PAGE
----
Ken Bruce

(and various stand-ins including Mark Goodier, Richard Allinson, Stuart Maconie, Alex Lester, Dermot O'Leary, Charles Nove, etc.)


BBC Radio 2 (as part of The Ken Bruce Show), 1996 to present


Long-running Ken Bruce pop music quiz on Radio 2, and easily the best thing on in daytime on that station.

Two contestants face ten questions each, highest score on the day wins. The scoring was originally 3 points for a correct answer and 1 for a partially-correct answer; later a "bonus" question was introduced whereby the contestant chose a number from 1 to 10 and when that question came up it was worth double points.

Relaunched as "New Popmaster" in 2002(?) with a new "specialist subjects" twist whereby three of the questions are on a subject selected from a choice of two (originally three) and worth double points. In the early days there were often quite specific subjects (on a particular artist or genre) in the selection; nowadays these are rarer and the subjects tend to be pretty wide-ranging, like songs with colours in the title, "female singers" (so that'll be about half of all solo artists ever, then) and the much-hated "Name the Year".

The quiz was run in two parts (at 10.25 and 11.15) for several years but is now back to its original all-in-one form (indeed, practically a show within a show) at around 10.30. The last major tweak (in January 2005) was to have the two contestants on air simultaneously, answering alternate questions, with unanswered questions passed over to the other contestant for a bonus, which only lasted a week or two before being given up as A Really Bad Idea. (This format was briefly revived for the Children In Need Celebrity Popmaster week in November 2006.)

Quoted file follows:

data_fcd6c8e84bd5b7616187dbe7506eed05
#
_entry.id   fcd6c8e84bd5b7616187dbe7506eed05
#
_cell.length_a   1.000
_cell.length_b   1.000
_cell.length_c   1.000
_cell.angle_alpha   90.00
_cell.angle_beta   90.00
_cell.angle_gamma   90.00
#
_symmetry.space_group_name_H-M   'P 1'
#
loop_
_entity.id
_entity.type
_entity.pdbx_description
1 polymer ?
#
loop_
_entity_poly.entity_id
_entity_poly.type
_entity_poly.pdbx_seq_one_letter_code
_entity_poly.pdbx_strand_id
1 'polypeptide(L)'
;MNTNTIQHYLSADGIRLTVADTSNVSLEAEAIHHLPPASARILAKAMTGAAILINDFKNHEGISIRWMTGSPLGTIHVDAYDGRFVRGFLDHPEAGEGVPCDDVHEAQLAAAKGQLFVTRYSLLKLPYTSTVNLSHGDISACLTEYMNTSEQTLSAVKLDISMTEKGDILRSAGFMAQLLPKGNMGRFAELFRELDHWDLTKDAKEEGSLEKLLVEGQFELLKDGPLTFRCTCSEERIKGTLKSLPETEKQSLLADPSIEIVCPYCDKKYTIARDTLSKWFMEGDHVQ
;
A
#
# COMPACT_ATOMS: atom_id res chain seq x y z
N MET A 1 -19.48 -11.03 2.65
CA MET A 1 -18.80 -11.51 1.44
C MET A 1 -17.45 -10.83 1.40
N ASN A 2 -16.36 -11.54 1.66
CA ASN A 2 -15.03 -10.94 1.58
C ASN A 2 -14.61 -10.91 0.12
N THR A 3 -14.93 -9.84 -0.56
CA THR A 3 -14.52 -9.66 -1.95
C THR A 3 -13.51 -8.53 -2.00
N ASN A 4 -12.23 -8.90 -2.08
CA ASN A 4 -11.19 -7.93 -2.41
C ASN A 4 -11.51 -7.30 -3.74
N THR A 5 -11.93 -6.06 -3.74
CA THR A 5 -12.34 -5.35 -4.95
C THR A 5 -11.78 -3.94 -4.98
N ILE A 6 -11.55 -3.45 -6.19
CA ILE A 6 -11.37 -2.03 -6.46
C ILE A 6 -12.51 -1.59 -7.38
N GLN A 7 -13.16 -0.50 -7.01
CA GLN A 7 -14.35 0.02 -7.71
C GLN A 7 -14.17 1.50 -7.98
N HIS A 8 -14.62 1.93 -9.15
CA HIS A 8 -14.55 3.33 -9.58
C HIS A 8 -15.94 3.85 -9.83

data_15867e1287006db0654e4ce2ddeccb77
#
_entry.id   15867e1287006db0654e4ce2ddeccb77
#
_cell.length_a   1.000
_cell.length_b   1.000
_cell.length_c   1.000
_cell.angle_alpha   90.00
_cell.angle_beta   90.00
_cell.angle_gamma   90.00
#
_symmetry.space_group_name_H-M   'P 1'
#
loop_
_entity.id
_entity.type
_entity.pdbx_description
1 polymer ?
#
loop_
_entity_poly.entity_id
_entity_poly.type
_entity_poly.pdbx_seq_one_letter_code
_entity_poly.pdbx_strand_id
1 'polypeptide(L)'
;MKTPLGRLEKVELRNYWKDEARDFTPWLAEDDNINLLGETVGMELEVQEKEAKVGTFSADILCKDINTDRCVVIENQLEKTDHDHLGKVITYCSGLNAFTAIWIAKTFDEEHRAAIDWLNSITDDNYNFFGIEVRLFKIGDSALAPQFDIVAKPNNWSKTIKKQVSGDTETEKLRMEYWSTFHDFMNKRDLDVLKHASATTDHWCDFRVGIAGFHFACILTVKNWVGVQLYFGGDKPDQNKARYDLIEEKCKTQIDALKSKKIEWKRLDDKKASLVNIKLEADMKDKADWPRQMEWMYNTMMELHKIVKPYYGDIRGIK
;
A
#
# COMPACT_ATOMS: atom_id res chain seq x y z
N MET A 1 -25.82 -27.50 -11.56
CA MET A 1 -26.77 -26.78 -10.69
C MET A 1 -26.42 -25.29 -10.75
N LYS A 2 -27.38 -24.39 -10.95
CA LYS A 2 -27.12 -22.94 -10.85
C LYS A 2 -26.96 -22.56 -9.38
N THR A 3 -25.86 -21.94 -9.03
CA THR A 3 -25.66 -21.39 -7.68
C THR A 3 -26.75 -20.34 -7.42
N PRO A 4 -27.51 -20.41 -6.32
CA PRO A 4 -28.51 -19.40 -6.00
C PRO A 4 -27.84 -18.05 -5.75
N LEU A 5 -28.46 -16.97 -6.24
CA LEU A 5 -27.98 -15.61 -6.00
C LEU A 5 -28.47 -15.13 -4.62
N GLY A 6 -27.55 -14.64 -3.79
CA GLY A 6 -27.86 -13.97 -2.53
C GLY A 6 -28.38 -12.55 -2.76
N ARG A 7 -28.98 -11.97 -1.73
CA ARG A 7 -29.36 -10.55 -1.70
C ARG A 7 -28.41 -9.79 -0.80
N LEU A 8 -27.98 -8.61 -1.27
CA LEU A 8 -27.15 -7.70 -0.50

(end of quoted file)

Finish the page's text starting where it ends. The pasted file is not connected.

Winners go through to endgame Three In Ten, naming three hits by a given group or artist in ten seconds. This is very much pot luck - sometimes it'll be someone like the Rolling Stones or Status Quo, but sometimes it's a real stinker like Shalamar or Go West, where you think "have they even had three hits?". Top prize is a DAB radio worth about £100, which isn't bad for a daily phone-in, winners who don't name three in ten get a "flip-up radio" (which replaced the mysterious "space radio" in May 2007). Occasionally someone still asks for an inflatable chair, even though that particular consolation prize hasn't been given away in years.

The year's top scorers come back in December for Champions League Popmaster, with some posh hi-fi equipment for the overall champ.

Key moments

The infamous April Fool's Day edition, when fellow R2 jocks Richard Allinson and Lynn Parsons tricked Ken by posing as genuine contestants, made ridiculous "guesses" and ended up locked in a never-ending tie-break.

The incredibly cheesy jingle that for a while was played when players successfully completed Three In Ten. We miss that.

During a period beginning July 2007 when all BBC phone-in quizzes were suspended due to mismanagement and defrauding the public, Popmaster was played using celebrity contestants. The first (and to date, only) celeb to score maximum points was Richard Drummie from the aforementioned Go West.


The music bed for the quiz lasts seven minutes and twenty-eight seconds.


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